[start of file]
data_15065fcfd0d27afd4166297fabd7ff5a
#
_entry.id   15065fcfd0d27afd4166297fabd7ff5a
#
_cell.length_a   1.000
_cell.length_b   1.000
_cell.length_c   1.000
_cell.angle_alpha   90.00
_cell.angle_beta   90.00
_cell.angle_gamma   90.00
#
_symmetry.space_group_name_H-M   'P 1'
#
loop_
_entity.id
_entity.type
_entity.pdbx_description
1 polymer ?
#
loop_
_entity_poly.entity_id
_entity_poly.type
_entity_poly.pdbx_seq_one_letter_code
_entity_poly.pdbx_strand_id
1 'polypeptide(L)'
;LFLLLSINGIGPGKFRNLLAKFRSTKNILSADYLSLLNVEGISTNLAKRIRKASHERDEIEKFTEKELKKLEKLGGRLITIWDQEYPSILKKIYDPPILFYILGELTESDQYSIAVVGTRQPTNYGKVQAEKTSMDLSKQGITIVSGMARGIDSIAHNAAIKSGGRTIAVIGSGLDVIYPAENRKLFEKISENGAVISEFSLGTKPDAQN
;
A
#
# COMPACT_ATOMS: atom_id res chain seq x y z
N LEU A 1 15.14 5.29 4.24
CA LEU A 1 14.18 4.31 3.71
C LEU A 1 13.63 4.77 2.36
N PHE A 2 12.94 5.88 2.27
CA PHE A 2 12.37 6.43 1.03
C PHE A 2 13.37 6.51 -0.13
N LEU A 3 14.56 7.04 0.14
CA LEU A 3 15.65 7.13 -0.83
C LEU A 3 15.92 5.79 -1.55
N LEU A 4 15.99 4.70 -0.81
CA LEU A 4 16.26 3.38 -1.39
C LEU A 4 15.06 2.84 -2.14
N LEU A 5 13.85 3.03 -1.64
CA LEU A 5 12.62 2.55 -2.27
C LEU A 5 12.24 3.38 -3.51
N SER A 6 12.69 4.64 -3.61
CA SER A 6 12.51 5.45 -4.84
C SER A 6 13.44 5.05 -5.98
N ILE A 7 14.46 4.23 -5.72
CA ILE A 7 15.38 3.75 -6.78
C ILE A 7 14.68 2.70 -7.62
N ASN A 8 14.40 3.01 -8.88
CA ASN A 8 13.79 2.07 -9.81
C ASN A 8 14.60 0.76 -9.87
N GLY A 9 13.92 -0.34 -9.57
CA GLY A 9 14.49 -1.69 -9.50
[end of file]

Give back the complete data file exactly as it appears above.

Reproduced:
data_15065fcfd0d27afd4166297fabd7ff5a
#
_entry.id   15065fcfd0d27afd4166297fabd7ff5a
#
_cell.length_a   1.000
_cell.length_b   1.000
_cell.length_c   1.000
_cell.angle_alpha   90.00
_cell.angle_beta   90.00
_cell.angle_gamma   90.00
#
_symmetry.space_group_name_H-M   'P 1'
#
loop_
_entity.id
_entity.type
_entity.pdbx_description
1 polymer ?
#
loop_
_entity_poly.entity_id
_entity_poly.type
_entity_poly.pdbx_seq_one_letter_code
_entity_poly.pdbx_strand_id
1 'polypeptide(L)'
;LFLLLSINGIGPGKFRNLLAKFRSTKNILSADYLSLLNVEGISTNLAKRIRKASHERDEIEKFTEKELKKLEKLGGRLITIWDQEYPSILKKIYDPPILFYILGELTESDQYSIAVVGTRQPTNYGKVQAEKTSMDLSKQGITIVSGMARGIDSIAHNAAIKSGGRTIAVIGSGLDVIYPAENRKLFEKISENGAVISEFSLGTKPDAQN
;
A
#
# COMPACT_ATOMS: atom_id res chain seq x y z
N LEU A 1 15.14 5.29 4.24
CA LEU A 1 14.18 4.31 3.71
C LEU A 1 13.63 4.77 2.36
N PHE A 2 12.94 5.88 2.27
CA PHE A 2 12.37 6.43 1.03
C PHE A 2 13.37 6.51 -0.13
N LEU A 3 14.56 7.04 0.14
CA LEU A 3 15.65 7.13 -0.83
C LEU A 3 15.92 5.79 -1.55
N LEU A 4 15.99 4.70 -0.81
CA LEU A 4 16.26 3.38 -1.39
C LEU A 4 15.06 2.84 -2.14
N LEU A 5 13.85 3.03 -1.64
CA LEU A 5 12.62 2.55 -2.27
C LEU A 5 12.24 3.38 -3.51
N SER A 6 12.69 4.64 -3.61
CA SER A 6 12.51 5.45 -4.84
C SER A 6 13.44 5.05 -5.98
N ILE A 7 14.46 4.23 -5.72
CA ILE A 7 15.38 3.75 -6.78
C ILE A 7 14.68 2.70 -7.62
N ASN A 8 14.40 3.01 -8.88
CA ASN A 8 13.79 2.07 -9.81
C ASN A 8 14.60 0.76 -9.87
N GLY A 9 13.92 -0.34 -9.57
CA GLY A 9 14.49 -1.69 -9.50